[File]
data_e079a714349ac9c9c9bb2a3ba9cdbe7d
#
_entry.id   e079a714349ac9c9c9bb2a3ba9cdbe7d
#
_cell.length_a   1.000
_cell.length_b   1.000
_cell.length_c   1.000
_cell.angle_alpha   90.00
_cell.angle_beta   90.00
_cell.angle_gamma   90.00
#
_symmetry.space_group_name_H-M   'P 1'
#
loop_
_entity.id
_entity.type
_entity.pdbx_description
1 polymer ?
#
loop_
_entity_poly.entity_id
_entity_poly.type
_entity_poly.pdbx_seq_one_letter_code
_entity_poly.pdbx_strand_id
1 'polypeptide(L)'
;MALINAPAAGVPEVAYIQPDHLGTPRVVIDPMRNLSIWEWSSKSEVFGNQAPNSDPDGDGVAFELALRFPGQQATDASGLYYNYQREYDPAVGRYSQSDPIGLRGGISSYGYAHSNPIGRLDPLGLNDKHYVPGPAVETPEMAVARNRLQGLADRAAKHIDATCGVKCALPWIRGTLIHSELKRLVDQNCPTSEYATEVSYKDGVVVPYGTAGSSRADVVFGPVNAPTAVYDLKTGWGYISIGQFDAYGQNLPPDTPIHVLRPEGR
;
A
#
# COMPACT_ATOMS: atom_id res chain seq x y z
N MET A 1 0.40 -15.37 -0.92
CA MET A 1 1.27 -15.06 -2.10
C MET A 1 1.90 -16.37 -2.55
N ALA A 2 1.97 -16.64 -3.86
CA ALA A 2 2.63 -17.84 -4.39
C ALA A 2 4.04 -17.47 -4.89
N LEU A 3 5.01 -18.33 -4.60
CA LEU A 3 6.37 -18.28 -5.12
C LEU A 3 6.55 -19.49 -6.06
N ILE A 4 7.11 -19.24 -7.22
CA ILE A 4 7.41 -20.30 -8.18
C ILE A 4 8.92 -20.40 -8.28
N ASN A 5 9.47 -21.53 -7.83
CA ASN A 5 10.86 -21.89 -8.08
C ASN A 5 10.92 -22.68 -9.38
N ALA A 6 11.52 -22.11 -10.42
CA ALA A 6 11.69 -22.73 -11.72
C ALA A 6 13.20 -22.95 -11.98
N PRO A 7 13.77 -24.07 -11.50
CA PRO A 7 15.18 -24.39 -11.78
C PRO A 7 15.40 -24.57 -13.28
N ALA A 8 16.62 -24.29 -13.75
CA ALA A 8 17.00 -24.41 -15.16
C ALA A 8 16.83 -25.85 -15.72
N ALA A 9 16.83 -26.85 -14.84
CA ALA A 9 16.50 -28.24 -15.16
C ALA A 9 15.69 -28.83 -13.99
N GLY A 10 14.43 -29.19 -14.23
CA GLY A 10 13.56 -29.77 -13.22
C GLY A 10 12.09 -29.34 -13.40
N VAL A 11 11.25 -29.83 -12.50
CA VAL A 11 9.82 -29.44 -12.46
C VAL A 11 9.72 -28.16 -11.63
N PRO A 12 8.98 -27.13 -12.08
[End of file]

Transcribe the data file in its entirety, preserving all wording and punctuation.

data_e079a714349ac9c9c9bb2a3ba9cdbe7d
#
_entry.id   e079a714349ac9c9c9bb2a3ba9cdbe7d
#
_cell.length_a   1.000
_cell.length_b   1.000
_cell.length_c   1.000
_cell.angle_alpha   90.00
_cell.angle_beta   90.00
_cell.angle_gamma   90.00
#
_symmetry.space_group_name_H-M   'P 1'
#
loop_
_entity.id
_entity.type
_entity.pdbx_description
1 polymer ?
#
loop_
_entity_poly.entity_id
_entity_poly.type
_entity_poly.pdbx_seq_one_letter_code
_entity_poly.pdbx_strand_id
1 'polypeptide(L)'
;MALINAPAAGVPEVAYIQPDHLGTPRVVIDPMRNLSIWEWSSKSEVFGNQAPNSDPDGDGVAFELALRFPGQQATDASGLYYNYQREYDPAVGRYSQSDPIGLRGGISSYGYAHSNPIGRLDPLGLNDKHYVPGPAVETPEMAVARNRLQGLADRAAKHIDATCGVKCALPWIRGTLIHSELKRLVDQNCPTSEYATEVSYKDGVVVPYGTAGSSRADVVFGPVNAPTAVYDLKTGWGYISIGQFDAYGQNLPPDTPIHVLRPEGR
;
A
#
# COMPACT_ATOMS: atom_id res chain seq x y z
N MET A 1 0.40 -15.37 -0.92
CA MET A 1 1.27 -15.06 -2.10
C MET A 1 1.90 -16.37 -2.55
N ALA A 2 1.97 -16.64 -3.86
CA ALA A 2 2.63 -17.84 -4.39
C ALA A 2 4.04 -17.47 -4.89
N LEU A 3 5.01 -18.33 -4.60
CA LEU A 3 6.37 -18.28 -5.12
C LEU A 3 6.55 -19.49 -6.06
N ILE A 4 7.11 -19.24 -7.22
CA ILE A 4 7.41 -20.30 -8.18
C ILE A 4 8.92 -20.40 -8.28
N ASN A 5 9.47 -21.53 -7.83
CA ASN A 5 10.86 -21.89 -8.08
C ASN A 5 10.92 -22.68 -9.38
N ALA A 6 11.52 -22.11 -10.42
CA ALA A 6 11.69 -22.73 -11.72
C ALA A 6 13.20 -22.95 -11.98
N PRO A 7 13.77 -24.07 -11.50
CA PRO A 7 15.18 -24.39 -11.78
C PRO A 7 15.40 -24.57 -13.28
N ALA A 8 16.62 -24.29 -13.75
CA ALA A 8 17.00 -24.41 -15.16
C ALA A 8 16.83 -25.85 -15.72
N ALA A 9 16.83 -26.85 -14.84
CA ALA A 9 16.50 -28.24 -15.16
C ALA A 9 15.69 -28.83 -13.99
N GLY A 10 14.43 -29.19 -14.23
CA GLY A 10 13.56 -29.77 -13.22
C GLY A 10 12.09 -29.34 -13.40
N VAL A 11 11.25 -29.83 -12.50
CA VAL A 11 9.82 -29.44 -12.46
C VAL A 11 9.72 -28.16 -11.63
N PRO A 12 8.98 -27.13 -12.08